Morgan Stanley to Give $1,000 Bonus to Lower-Tier Employees
Morgan Stanley has joined the growing list of companies that is sharing some of its wealth with employees through a special bonus but, unlike them, it is avoiding broadcasting its largesse at a politically sensitive time.
Bank of America, AT&T, Walmart, Wells Fargo and other big companies have attributed one-time gifts they recently announced to employees to expected benefits they will receive from the newly passed Republican-supported tax law. Some critics have suggested that big business may have ponied up quickly after passage of the bill on December 20 to curry favor with the Trump Administration.
In an e-mail sent on Thursday, Morgan Stanley CEO James Gorman and President Colm Kelleher told U.S. employees who earned less than $150,000 in 2017 that will receive bonuses of $1,000, said people who read parts of the message to AdvisorHub, and also committed to contributing another $20 million annually to the Morgan Stanley Foundation.
The message conspicuously left out any reference to the new tax law that cuts the top corporate rate from 35% to 22% and permits companies to repatriate overseas cash at discount rates. The Morgan Stanley bonuses are based on the company’s 2017 performance and not tax reform, said a person familiar with the decision.
A company spokeswoman confirmed the $1,000 bonuses but declined to discuss the reasons for the one-time gifts or to say whether supplementary bonuses have awarded in the past to commemorate a strong earnings year. (Morgan Stanley is reporting its fourth-quarter results on Wednesday.)
Gorman, like Goldman Sachs CEO Lloyd Blankfein and J.P. Morgan CEO Jamie Dimon, among other Wall Street honchos, has had Democratic Party leanings. He has contributed to the campaigns of Hilary Clinton and other national candidates, according to OpenSecrets.org. Tom Nides, a Morgan Stanley vice chairman, has a long history as an adviser to Democratic administrations and was a deputy secretary in the State Department under President Obama in 2011 and 2012.
Morgan Stanley executives historically, to be sure, have been contributors to both political parties, and company employees supported both Donald Trump and Clinton in the 2016 election. However, their more than $630,000 of contributions to Clinton and the Democratic National Committee were more than double employees’ donations to the campaigns of Trump and other Republican presidential contenders, according to OpenSecrets.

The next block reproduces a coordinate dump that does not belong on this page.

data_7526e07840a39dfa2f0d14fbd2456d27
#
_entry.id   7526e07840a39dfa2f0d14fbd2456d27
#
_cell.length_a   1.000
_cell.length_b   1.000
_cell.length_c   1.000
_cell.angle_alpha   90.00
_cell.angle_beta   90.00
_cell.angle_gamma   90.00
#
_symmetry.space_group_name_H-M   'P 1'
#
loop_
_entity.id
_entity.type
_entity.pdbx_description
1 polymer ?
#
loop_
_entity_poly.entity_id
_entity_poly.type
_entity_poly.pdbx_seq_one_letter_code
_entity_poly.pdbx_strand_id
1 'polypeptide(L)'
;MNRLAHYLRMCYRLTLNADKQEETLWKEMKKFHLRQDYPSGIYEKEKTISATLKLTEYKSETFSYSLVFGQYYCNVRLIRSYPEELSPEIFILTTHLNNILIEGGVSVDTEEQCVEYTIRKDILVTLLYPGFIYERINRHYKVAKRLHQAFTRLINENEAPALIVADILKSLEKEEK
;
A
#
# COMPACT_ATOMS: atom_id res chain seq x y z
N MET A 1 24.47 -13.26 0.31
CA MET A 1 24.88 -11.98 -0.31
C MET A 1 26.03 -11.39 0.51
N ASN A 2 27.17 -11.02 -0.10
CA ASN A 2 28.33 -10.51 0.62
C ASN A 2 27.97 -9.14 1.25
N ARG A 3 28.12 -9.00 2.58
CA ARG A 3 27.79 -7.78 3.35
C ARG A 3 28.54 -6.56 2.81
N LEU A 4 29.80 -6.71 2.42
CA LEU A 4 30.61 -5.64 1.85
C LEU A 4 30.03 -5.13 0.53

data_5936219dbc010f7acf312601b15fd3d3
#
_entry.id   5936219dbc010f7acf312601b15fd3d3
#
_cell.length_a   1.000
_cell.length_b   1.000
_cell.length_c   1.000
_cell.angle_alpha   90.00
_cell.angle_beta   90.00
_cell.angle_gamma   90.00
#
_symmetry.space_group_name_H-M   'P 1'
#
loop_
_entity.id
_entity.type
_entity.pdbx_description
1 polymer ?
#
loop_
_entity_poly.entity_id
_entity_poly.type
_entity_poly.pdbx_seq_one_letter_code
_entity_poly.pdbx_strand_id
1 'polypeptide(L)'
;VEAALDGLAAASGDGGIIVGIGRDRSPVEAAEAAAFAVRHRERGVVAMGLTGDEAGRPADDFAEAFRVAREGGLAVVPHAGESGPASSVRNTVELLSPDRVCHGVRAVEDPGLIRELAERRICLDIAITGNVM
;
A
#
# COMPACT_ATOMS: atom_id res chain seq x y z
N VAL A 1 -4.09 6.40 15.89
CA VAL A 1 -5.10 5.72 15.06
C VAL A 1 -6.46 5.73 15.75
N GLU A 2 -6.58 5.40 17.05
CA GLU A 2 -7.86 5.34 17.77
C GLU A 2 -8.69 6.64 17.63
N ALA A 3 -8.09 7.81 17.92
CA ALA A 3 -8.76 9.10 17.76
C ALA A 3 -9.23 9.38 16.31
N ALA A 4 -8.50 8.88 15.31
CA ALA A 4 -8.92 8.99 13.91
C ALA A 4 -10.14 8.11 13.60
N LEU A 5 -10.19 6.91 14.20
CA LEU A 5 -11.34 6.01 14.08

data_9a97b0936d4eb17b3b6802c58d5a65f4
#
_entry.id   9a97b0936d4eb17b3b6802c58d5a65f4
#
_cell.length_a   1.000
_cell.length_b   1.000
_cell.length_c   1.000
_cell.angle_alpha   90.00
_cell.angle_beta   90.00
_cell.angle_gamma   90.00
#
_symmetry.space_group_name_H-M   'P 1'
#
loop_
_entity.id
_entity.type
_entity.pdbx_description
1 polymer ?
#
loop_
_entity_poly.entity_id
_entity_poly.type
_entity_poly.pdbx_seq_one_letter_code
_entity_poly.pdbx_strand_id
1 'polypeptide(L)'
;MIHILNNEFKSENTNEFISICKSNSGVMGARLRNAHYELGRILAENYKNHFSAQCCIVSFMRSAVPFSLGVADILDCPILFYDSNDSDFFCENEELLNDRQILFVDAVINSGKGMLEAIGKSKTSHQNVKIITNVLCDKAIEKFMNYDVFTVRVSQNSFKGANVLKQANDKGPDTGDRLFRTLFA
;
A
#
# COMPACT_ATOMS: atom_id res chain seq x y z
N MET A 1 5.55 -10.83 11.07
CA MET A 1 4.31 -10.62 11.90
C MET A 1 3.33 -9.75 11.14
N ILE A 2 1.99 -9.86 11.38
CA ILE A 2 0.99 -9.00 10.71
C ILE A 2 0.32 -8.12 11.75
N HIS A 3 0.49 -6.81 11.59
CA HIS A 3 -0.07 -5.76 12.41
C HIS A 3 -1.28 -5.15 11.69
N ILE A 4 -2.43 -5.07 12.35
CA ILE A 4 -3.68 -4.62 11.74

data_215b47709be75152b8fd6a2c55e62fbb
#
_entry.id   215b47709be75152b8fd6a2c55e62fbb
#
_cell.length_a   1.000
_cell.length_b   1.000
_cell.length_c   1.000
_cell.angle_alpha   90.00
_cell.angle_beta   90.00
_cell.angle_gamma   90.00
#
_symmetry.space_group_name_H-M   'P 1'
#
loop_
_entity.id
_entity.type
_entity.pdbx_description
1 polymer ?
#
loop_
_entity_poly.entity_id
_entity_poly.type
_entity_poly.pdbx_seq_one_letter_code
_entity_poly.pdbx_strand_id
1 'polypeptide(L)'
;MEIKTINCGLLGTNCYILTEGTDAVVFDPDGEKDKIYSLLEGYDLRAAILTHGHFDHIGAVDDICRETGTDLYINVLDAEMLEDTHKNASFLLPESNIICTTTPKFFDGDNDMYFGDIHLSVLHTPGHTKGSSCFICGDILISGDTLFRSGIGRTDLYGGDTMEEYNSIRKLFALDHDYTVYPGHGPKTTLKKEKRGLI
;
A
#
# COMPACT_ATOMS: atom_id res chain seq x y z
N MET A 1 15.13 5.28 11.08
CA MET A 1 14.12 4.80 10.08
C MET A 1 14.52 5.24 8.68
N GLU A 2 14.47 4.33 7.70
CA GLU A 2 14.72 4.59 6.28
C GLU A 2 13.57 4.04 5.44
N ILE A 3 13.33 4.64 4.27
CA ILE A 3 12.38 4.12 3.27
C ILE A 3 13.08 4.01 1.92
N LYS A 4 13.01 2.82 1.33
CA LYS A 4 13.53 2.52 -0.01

Stifel Financial Corp., one of the few broker-dealer holding companies to have announced special bonuses, said two days before Christmas that its gifts of $1,500 to thousands of non-advisor employees reflect their hard work “as well as the positive environment that we anticipate the tax legislation passed this week by Congress will create for Stifel.”
Morgan Stanley’s email said that financial advisors and portfolio managers are not eligible for the bonus, but did not discuss whether any employees with those jobs make less than $150,000, said people who read it. The bonus amount will be modified for people working outside the U.S., based on location and currency rates.
Morgan Stanley earlier this week said it would take a one-time $1.25 billion hit to fourth-quarter earnings due to a special provision it is taking as a result of remeasuring some deferred tax benefits due to the new tax law. The spokeswoman did not say how many people will receive the company’s $1,000 bonuses.